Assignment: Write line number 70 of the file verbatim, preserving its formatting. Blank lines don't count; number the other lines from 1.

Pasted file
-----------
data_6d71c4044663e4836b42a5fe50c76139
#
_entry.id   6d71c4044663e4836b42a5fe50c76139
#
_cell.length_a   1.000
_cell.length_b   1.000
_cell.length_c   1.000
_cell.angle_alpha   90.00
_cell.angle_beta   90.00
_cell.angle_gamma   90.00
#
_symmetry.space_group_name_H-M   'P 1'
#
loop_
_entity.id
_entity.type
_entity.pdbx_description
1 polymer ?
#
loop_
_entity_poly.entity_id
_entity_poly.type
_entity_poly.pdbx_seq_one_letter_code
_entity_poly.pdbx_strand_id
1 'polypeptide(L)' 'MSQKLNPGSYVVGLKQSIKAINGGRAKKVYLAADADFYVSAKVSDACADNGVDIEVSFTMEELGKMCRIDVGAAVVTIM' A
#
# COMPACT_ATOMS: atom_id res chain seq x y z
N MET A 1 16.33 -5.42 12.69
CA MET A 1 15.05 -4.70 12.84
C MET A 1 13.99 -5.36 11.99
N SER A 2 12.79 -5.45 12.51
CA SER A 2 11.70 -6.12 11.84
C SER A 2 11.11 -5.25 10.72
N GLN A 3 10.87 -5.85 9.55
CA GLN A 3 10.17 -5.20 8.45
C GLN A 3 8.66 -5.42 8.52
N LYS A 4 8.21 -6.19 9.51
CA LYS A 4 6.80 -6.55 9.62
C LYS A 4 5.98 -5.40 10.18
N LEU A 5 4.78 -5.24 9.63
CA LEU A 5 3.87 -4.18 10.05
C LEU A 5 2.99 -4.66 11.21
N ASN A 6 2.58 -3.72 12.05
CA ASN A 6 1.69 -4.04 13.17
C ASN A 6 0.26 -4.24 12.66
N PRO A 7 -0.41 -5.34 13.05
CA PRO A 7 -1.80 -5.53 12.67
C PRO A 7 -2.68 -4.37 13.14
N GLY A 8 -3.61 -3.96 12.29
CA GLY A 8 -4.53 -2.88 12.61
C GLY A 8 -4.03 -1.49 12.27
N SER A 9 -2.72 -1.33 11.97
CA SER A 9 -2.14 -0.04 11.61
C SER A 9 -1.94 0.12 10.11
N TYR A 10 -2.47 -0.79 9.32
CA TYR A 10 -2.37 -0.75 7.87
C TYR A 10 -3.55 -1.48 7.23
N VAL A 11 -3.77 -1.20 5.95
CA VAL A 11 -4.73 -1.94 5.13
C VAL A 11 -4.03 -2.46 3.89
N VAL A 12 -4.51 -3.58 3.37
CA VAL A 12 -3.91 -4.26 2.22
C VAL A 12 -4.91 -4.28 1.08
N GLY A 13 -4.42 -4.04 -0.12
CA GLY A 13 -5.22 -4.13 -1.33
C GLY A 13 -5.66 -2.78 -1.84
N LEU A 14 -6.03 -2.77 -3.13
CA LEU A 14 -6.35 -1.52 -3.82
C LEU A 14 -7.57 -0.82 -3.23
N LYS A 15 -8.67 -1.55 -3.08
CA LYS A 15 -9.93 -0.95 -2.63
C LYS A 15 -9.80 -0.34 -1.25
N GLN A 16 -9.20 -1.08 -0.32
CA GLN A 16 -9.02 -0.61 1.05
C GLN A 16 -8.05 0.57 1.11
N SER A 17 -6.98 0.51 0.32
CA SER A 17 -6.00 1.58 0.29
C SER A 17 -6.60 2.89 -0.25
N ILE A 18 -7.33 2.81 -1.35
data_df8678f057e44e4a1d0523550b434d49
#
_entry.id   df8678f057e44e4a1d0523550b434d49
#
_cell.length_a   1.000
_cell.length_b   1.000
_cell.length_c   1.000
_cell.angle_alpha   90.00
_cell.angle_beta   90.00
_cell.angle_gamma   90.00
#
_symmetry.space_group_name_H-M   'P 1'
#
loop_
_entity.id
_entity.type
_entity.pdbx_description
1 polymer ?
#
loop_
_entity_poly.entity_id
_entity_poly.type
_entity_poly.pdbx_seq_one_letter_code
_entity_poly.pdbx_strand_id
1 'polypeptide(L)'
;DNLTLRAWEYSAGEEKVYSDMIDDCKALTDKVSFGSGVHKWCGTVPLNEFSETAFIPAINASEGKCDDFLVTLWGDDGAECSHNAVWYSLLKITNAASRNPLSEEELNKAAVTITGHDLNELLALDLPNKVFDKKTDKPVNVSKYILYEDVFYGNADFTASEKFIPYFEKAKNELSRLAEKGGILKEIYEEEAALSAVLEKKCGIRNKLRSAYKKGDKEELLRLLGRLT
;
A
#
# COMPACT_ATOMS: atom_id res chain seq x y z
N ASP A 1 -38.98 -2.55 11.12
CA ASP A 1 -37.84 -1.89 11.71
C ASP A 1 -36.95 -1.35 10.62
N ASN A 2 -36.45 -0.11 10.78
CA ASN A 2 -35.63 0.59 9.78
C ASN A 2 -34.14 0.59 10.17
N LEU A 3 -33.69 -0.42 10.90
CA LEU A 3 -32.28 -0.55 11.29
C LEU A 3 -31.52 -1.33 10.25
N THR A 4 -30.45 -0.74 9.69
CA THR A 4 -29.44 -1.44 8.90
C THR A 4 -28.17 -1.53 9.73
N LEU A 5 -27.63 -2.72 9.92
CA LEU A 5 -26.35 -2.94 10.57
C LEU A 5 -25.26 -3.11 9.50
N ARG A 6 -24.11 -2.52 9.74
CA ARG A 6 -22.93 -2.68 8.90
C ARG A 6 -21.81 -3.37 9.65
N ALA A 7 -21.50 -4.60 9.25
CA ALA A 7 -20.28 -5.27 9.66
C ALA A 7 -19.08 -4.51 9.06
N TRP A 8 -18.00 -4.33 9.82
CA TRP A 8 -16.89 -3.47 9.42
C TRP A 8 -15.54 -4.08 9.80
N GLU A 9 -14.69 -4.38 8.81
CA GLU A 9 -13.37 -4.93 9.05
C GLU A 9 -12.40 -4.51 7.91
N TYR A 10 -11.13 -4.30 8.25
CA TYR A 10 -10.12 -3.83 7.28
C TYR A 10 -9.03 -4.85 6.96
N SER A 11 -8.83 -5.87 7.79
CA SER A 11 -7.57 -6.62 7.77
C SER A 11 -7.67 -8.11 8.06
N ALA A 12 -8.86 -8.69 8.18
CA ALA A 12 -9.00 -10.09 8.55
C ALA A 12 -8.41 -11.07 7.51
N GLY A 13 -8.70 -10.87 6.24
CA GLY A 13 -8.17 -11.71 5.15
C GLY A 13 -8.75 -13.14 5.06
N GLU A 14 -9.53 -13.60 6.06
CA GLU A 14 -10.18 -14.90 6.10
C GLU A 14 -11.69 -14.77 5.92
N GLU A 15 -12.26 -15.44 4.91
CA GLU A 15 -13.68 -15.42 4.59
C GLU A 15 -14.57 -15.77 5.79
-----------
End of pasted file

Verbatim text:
N LYS A 15 -8.67 -1.55 -3.08